I don’t know if I have anything insightful to say about the war. The last few days have felt like a tightening, as the sense of gloom and inevitability increases. I remember, in 1991, coming back from an exhilarating evening at a London jazz club to learn about the invasion of Kuwait, and how, in 2003, Linda Cutts skillfully held space for discussion as we learned about the beginning of the second Gulf War in the middle of a practice period at Tassajara. A new practitioner at Green Gulch expressed a sense of guilt and privilege to be sitting zazen while a war breaks out; my response was to ask if they would be doing anything more about the war if they weren’t at the temple.
Recently I read an interesting New Yorker article about Kim Stanley Robinson. I haven’t read science fiction since I was a kid, but I appreciated this view of the world and the thought experiments that we can undertake. That night I dreamt about a world where men were no longer allowed to vote, because of how badly they had messed up the world since time immemorial, and the feeling of the dream, of the society that was being created, was so optimistic and happy.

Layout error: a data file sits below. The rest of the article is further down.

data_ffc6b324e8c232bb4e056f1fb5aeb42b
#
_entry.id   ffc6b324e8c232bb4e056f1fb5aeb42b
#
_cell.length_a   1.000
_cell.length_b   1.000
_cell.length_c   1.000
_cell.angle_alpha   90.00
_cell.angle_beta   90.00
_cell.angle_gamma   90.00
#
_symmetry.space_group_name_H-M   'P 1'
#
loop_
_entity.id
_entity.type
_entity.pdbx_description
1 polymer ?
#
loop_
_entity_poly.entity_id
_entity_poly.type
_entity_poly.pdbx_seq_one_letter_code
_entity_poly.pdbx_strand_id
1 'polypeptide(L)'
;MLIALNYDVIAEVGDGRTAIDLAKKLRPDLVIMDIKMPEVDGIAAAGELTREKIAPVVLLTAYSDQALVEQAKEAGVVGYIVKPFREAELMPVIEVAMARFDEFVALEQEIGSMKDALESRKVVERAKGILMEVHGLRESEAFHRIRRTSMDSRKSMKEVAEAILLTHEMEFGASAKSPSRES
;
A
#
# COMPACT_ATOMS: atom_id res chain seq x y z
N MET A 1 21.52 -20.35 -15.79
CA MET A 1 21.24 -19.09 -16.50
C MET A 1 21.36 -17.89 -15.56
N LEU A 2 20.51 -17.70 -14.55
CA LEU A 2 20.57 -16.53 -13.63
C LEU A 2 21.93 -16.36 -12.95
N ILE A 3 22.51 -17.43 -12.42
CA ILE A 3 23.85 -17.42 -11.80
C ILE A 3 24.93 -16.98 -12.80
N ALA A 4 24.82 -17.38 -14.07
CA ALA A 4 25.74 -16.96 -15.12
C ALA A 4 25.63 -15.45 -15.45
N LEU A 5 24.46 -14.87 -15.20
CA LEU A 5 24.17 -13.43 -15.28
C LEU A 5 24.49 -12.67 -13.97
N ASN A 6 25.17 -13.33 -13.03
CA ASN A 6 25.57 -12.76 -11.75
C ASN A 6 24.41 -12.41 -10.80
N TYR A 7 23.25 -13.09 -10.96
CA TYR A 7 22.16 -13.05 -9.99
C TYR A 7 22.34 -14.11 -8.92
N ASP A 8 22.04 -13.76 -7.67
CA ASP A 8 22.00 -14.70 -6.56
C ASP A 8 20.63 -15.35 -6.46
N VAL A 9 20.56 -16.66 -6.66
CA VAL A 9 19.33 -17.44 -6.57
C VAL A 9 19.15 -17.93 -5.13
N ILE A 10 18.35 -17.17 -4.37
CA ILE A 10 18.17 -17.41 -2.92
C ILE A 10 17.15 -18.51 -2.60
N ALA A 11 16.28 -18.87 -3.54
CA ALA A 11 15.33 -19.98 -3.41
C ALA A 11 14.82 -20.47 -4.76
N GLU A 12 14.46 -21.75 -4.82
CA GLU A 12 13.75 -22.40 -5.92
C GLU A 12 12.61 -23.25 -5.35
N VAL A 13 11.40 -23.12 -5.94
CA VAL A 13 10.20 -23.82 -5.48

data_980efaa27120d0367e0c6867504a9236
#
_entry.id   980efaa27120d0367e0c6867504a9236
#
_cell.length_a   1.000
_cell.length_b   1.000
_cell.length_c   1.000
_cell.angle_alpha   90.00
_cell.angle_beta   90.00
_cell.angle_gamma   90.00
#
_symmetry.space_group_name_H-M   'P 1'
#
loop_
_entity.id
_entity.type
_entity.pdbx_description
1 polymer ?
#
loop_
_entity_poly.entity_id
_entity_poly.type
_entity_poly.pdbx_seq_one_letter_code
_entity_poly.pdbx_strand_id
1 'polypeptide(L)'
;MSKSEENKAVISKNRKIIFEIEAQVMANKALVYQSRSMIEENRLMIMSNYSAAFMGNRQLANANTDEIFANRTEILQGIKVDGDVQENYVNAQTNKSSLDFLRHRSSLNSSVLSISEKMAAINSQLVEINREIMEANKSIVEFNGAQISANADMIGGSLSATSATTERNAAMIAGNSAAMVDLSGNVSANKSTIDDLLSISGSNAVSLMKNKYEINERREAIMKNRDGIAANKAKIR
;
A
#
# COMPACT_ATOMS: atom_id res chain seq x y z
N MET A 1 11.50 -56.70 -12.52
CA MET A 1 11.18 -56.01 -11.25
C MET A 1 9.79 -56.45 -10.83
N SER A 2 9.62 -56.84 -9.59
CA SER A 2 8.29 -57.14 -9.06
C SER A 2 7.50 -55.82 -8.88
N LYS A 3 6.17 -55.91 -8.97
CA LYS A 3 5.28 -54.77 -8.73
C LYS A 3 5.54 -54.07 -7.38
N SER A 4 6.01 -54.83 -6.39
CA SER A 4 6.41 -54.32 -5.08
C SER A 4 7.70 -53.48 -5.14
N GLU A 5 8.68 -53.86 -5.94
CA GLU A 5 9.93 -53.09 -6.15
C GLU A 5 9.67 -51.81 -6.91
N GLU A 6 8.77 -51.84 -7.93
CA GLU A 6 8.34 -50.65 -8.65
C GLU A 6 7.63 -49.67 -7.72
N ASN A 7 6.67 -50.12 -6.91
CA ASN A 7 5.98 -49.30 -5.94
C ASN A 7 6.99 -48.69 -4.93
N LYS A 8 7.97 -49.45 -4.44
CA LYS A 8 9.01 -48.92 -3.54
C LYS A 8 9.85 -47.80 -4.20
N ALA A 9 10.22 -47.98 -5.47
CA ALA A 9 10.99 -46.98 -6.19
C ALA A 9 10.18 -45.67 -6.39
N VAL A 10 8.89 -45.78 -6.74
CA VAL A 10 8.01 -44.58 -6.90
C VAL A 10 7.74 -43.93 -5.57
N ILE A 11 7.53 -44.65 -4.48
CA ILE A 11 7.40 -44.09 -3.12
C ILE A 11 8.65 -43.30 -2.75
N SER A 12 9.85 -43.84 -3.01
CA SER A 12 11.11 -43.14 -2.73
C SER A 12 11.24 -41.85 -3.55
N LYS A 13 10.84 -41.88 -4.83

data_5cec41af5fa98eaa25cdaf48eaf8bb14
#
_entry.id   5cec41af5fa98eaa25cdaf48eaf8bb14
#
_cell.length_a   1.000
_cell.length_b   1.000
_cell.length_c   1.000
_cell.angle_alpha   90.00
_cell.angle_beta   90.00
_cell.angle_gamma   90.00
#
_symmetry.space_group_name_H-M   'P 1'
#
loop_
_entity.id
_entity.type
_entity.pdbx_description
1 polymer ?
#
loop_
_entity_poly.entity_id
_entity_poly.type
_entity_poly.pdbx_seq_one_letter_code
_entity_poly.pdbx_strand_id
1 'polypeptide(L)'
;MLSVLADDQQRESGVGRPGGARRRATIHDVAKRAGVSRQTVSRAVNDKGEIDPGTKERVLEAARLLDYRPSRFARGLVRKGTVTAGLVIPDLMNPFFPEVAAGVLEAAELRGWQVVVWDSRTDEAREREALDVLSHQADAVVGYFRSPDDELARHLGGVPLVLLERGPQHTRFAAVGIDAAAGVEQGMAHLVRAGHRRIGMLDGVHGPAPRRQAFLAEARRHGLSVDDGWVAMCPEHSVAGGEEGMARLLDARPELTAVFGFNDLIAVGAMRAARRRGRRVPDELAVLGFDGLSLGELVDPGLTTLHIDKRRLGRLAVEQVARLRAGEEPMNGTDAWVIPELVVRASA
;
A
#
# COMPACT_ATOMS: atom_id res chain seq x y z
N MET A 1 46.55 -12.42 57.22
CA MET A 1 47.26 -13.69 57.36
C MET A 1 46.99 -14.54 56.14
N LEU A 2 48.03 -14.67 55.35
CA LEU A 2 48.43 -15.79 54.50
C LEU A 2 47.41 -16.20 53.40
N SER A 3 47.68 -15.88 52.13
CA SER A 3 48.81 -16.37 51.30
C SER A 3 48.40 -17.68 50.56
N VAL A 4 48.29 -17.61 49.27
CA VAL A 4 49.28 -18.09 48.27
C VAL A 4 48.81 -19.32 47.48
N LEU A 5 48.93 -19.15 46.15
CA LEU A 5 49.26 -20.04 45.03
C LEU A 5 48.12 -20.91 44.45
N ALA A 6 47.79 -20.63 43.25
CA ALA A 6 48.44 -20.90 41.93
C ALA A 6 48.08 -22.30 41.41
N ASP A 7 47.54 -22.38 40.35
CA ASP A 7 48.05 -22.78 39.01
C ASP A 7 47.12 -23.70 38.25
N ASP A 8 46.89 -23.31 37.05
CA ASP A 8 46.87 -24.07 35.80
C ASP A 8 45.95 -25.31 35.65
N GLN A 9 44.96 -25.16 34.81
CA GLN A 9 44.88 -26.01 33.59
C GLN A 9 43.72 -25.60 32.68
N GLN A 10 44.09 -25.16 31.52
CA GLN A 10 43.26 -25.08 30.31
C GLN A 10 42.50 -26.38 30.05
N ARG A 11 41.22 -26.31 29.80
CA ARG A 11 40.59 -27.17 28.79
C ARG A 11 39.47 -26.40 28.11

I woke up wondering how much of the state of the world, with its constant thirst for acquisition and aggression, can be blamed on testosterone. While it was possible, in the build-up, to sympathise with some of the analyses about how Russia felt about the expansion of NATO, this escalation, this killing and destruction, really does not make any sense. And, it is how the world is, and has been for so long. And will continue, while we fail to co-operate on what is truly needed to mitigate the inevitable devastation of climate change.